ZZ Plant vs. Snake Plant: Battle of the Indoor Greenery

Welcome to today’s epic botanical showdown! Today, we’re pitting two of the most popular, low-maintenance, and hard-to-kill indoor plants against each other: the ZZ plant and the Snake plant. 

So grab some popcorn, sit back, and enjoy as we dive into an in-depth, lighthearted exploration of these two green titans.

ZZ Plant vs. Snake Plant

The ZZ Plant

Scientific name: Zamioculcas zamiifolia

In the green corner, hailing from the tropical regions of eastern Africa, we have the ZZ plant! This glossy, leafy warrior can withstand serious neglect and still come out swinging. 

The ZZ plant is a master of survival, thanks to its rhizomes (think potato-like structures) that store water for those times when you “accidentally” forget to water it for, you know, months.

The Snake Plant

Scientific name: Sansevieria trifasciata

In the slightly-less-green corner, coming from West Africa, we’ve got the Snake plant. This spiky, upright contender is also known as the “Mother-in-Law’s Tongue,” but don’t let that scare you! 

The Snake plant is a true champion when it comes to surviving in less-than-ideal conditions, and it won’t hold a grudge if you don’t water it every day.

Maintenance and Care


ZZ Plant: Water? What’s that? The ZZ plant is like that friend who can go days without drinking water and still be perfectly fine. You only need to water your ZZ plant once every 2-3 weeks or when the soil feels dry to the touch. Be careful not to overwater, or your plant’s roots may rot.

Snake Plant: The Snake plant is also part of the “low-water” club. Watering every 2-6 weeks (depending on the season) should keep this tough guy happy. Again, be sure not to overwater or leave it standing in water, as root rot is a real party pooper.


ZZ Plant: The ZZ plant is like that one friend who can’t decide if they’re an introvert or an extrovert. It can handle low light, but it will also thrive in bright, indirect light. Avoid direct sunlight, though, as it can scorch the leaves.

Snake Plant: The Snake plant is the ultimate introvert. It loves low light conditions and will grow just fine in a dim room. However, it can also tolerate bright, indirect light. Direct sunlight? No, thanks.

Soil and Fertilizer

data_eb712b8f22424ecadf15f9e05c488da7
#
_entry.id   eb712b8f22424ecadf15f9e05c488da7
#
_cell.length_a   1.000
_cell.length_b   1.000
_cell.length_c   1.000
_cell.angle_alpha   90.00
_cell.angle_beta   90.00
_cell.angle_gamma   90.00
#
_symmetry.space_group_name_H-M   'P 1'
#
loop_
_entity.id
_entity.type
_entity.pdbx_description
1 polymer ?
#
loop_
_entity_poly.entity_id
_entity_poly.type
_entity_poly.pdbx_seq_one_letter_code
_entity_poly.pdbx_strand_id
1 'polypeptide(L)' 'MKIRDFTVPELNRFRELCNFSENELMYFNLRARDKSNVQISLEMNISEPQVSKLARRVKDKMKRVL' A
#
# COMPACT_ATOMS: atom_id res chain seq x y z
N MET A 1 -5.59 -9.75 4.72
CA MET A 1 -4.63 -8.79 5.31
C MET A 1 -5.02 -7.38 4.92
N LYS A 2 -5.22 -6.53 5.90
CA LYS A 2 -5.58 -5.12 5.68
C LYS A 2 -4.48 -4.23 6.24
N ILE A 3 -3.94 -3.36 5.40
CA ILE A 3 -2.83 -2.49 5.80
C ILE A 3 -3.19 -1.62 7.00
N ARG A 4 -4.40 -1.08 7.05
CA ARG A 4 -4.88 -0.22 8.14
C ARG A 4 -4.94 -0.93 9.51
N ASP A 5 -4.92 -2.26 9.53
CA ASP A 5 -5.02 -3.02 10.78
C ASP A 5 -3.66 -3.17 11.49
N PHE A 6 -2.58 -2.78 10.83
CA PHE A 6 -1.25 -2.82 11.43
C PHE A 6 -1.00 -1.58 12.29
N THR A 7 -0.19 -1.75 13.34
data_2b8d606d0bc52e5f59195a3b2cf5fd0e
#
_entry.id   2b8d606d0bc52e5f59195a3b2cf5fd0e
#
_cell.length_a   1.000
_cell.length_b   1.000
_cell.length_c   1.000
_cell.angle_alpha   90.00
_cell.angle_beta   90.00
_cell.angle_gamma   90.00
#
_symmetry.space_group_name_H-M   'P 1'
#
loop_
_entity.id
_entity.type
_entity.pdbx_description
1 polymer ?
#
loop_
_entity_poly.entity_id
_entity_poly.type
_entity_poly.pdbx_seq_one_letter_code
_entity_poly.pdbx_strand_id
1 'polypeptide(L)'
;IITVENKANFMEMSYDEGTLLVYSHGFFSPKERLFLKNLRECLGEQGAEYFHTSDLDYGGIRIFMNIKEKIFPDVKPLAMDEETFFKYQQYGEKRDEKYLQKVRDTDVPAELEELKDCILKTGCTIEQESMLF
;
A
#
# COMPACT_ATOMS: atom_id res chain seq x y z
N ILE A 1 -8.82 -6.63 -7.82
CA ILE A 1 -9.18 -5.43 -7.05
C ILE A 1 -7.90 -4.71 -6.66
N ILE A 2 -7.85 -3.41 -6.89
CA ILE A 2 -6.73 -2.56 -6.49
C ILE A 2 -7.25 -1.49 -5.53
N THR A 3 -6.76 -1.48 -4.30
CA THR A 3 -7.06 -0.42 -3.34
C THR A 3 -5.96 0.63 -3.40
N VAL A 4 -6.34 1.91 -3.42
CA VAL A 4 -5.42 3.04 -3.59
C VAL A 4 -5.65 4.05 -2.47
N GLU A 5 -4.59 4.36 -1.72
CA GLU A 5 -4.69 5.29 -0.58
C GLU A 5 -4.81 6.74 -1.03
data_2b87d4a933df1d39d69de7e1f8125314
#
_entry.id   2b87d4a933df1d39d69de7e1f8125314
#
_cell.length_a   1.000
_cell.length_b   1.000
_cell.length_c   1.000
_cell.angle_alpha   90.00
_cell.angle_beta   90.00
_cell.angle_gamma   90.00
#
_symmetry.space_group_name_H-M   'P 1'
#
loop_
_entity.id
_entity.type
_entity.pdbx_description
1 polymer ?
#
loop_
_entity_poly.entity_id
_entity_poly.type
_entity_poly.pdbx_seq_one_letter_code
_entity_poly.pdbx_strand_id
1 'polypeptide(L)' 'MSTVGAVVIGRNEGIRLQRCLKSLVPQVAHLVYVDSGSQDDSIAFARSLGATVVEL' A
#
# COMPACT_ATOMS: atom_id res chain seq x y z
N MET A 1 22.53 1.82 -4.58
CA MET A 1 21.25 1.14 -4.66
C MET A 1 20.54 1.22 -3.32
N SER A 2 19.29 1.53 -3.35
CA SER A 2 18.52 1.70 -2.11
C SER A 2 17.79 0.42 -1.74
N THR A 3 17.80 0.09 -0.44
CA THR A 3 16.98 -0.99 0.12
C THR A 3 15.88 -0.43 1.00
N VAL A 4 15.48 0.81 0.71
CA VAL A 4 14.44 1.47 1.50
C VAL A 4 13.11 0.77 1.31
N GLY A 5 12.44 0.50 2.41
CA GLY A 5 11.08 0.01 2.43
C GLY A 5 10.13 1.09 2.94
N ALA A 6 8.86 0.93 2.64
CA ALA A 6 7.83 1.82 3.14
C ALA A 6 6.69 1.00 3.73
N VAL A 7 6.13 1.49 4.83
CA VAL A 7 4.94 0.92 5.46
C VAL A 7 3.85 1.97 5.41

ZZ Plant: The ZZ plant prefers well-draining soil to avoid drowning its roots. You can use a general-purpose potting mix, but adding some perlite or sand will help drainage. When it comes to fertilizer, a balanced, water-soluble fertilizer every 4-6 months will keep your ZZ plant satisfied.

Snake Plant: Like the ZZ plant, the Snake plant also enjoys well-draining soil. A mix of potting soil, sand, and perlite works wonders. Fertilize with a balanced, water-soluble fertilizer every 4-6 weeks during the growing season (spring and summer) and every 8-10 weeks in fall and winter.

Growth and Propagation


ZZ Plant: The ZZ plant is a slow-grower, but it can eventually reach up to 2-3 feet tall. It’s perfect for those of us who are a bit impatient and want to see some progress, but not so fast that it takes over your living room.

Snake Plant: The Snake plant is also a slow-grower, but it’s got some height aspirations. Depending on the variety, it can grow anywhere from 8 inches to 12 feet tall. It’s perfect if you want to add some vertical interest to your space without the need for a ladder to care for it.


ZZ Plant: You can propagate ZZ plants by dividing the rhizomes, taking leaf cuttings, or rooting stem cuttings. No matter which method you choose, it’s pretty simple and will give you baby ZZ plants to share with friends (or hoard for yourself, no judgment here).

Snake Plant: Snake plants can be propagated through division, leaf cuttings, or even by planting the offsets (baby plants) that grow at the base of the mother plant. It’s like a little plant family reunion!